The Truth about Fish Oil and Prostate Cancer

by Dr. Julian Whitaker
Last Reviewed 03/28/2014

The Truth about Fish Oil and Prostate Cancer

Many of my patients and readers have expressed concerns about recent news reports of definitive links between omega-3 fatty acids/fish oil and prostate cancer. This is an example of irresponsible journalism at its worst.

There is nothing definitive about this study and, in fact, warnings about the dangers of fish and fish oil fly in the face of the bulk of the research on this topic.

Fish Oil and Prostate Cancer Facts

  • This study, which was published in the July 11 online edition of the Journal of the National Cancer Institutedoes not establish that elevated levels of long-chain omega-3s, found primarily in fish and fish oil, play a causative role in cancer.

  • This study only measured blood levels of omega-3s, not fish intake or supplement use.

  • Previous studies correlating blood levels of omega-3s with prostate cancer have had inconsistent results; whether the findings reported in this latest study will be repeated in future research is open to question.

  • There have been many previous epidemiological (population-based) studies linking fish oil and prostate cancer risk. They tend to show that fish consumption reduces prostate cancer risk, and they quite clearly indicate that frequent fish consumption reduces risk for prostate cancer mortality.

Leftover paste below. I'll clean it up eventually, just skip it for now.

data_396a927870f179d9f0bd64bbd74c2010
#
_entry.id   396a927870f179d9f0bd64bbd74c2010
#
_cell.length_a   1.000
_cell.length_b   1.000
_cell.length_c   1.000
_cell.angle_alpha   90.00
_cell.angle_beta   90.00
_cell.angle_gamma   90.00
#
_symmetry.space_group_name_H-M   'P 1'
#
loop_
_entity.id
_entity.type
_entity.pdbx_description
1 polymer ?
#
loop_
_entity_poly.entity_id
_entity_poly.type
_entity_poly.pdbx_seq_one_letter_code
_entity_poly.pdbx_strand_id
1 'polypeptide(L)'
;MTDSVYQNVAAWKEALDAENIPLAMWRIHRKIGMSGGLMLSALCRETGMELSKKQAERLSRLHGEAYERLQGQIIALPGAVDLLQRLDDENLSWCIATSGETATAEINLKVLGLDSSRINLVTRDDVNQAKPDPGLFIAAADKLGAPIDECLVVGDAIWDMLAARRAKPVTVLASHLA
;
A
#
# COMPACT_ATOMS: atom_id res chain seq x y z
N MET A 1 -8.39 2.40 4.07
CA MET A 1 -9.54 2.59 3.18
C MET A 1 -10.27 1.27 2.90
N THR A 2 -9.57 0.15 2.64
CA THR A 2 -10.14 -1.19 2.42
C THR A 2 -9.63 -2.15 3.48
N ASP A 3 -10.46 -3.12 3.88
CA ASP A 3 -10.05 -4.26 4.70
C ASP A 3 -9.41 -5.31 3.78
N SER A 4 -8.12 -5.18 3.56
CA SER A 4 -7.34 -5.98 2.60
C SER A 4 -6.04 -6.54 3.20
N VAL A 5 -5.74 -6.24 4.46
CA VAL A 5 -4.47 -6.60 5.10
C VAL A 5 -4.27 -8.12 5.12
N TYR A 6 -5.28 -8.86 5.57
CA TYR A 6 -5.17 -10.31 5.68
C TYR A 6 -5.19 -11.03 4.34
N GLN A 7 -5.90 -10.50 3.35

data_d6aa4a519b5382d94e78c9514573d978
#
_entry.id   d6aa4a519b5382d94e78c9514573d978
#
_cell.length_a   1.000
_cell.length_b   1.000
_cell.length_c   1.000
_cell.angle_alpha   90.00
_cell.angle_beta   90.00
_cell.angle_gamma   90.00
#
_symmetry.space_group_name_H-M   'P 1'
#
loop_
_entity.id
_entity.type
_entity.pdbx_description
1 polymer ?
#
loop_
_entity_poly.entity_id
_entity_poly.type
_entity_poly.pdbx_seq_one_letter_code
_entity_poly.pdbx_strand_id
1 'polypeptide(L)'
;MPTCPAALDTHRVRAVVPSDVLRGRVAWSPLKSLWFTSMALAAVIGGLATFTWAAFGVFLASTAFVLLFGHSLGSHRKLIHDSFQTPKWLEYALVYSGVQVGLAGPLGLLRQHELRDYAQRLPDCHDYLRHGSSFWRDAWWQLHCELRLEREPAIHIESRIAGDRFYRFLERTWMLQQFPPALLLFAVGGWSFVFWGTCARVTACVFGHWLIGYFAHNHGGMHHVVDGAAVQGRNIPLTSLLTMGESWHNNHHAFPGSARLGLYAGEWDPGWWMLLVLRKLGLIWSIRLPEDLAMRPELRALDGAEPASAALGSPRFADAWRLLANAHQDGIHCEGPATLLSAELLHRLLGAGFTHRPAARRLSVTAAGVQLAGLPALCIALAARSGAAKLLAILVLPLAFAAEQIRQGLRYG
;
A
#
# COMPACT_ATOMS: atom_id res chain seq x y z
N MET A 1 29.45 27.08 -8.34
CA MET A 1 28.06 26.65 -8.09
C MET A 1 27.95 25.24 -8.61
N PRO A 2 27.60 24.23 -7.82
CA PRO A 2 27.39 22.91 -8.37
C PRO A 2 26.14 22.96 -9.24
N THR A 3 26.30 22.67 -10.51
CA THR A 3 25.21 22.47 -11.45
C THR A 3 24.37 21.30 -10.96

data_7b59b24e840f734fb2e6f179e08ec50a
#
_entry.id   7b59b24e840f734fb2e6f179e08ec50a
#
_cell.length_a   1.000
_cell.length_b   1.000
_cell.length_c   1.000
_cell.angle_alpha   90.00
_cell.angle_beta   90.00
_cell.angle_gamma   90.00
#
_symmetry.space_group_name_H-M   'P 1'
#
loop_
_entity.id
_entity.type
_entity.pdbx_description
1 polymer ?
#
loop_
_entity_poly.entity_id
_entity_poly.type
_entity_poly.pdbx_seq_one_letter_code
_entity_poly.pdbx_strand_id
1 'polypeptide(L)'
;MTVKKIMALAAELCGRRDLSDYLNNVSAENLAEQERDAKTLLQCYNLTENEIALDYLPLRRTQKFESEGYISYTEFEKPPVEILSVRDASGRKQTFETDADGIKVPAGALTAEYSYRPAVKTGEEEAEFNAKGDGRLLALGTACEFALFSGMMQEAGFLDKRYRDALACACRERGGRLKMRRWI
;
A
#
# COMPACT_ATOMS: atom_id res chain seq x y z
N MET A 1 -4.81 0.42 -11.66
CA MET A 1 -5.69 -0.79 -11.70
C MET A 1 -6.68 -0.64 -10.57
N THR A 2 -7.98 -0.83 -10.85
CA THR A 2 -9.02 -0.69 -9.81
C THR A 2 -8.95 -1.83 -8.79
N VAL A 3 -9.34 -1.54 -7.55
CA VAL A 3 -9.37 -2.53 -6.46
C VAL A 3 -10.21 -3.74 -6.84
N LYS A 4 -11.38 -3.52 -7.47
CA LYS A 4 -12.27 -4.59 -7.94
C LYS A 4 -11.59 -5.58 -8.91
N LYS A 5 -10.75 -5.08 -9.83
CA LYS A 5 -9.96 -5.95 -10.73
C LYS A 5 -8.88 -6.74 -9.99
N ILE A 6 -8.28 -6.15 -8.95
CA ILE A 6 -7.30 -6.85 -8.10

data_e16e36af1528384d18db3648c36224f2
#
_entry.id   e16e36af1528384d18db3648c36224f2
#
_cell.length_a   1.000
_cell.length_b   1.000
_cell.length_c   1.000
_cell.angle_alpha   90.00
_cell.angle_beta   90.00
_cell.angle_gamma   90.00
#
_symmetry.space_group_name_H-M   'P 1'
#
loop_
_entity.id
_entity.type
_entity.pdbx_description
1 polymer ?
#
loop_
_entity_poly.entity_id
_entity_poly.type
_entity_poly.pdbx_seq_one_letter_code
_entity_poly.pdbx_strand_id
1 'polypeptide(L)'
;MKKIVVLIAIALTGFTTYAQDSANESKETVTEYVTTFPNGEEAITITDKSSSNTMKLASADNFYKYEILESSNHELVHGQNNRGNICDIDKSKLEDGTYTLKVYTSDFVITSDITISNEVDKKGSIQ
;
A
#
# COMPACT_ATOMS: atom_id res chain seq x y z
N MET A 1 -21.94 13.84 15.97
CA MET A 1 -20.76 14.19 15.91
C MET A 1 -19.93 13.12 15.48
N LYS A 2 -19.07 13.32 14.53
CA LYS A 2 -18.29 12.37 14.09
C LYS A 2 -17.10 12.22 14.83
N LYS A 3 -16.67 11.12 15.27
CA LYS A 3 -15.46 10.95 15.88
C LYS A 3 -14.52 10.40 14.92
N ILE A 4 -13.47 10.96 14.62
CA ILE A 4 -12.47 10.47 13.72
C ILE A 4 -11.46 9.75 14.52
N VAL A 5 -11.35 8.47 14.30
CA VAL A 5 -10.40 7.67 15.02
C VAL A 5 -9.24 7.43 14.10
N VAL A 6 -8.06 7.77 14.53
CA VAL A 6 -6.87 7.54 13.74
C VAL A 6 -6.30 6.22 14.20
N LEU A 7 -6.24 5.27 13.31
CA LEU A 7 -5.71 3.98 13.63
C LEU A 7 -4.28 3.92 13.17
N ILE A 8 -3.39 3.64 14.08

• The only study that has attempted to correlate use of fish oil and prostate cancer risk—a study done by some of the same researchers who conducted this latest one—failed to observe any association in this regard.

  • Prostate cancer mortality has been notably low in the Japanese, a society in which fish consumption is traditionally quite high.

Fish has long been recognized as an exceptionally healthy dietary component, and thousands of studies support the benefits of supplemental fish oil. Epidemiology continues to confirm decreased cardiovascular risk in people who eat fish regularly, and there is good reason to suspect that fish oil supplements will reduce risk of cardiac death, especially in people not using statins. In addition, many studies have correlated good omega-3 status with reduced risk or rate of cognitive decline in older people. 

Bottom line: While there is a wealth of research on the health benefits of omega-3 fatty acids, there is no clear link between omega-3s, or fish oil, and prostate cancer. Do not eliminate fish from your diet or throw out your fish oil supplements based on this one study and the news reports that jumped to unsubstantiated conclusions.

Now it's your turn: Do you take fish oil?

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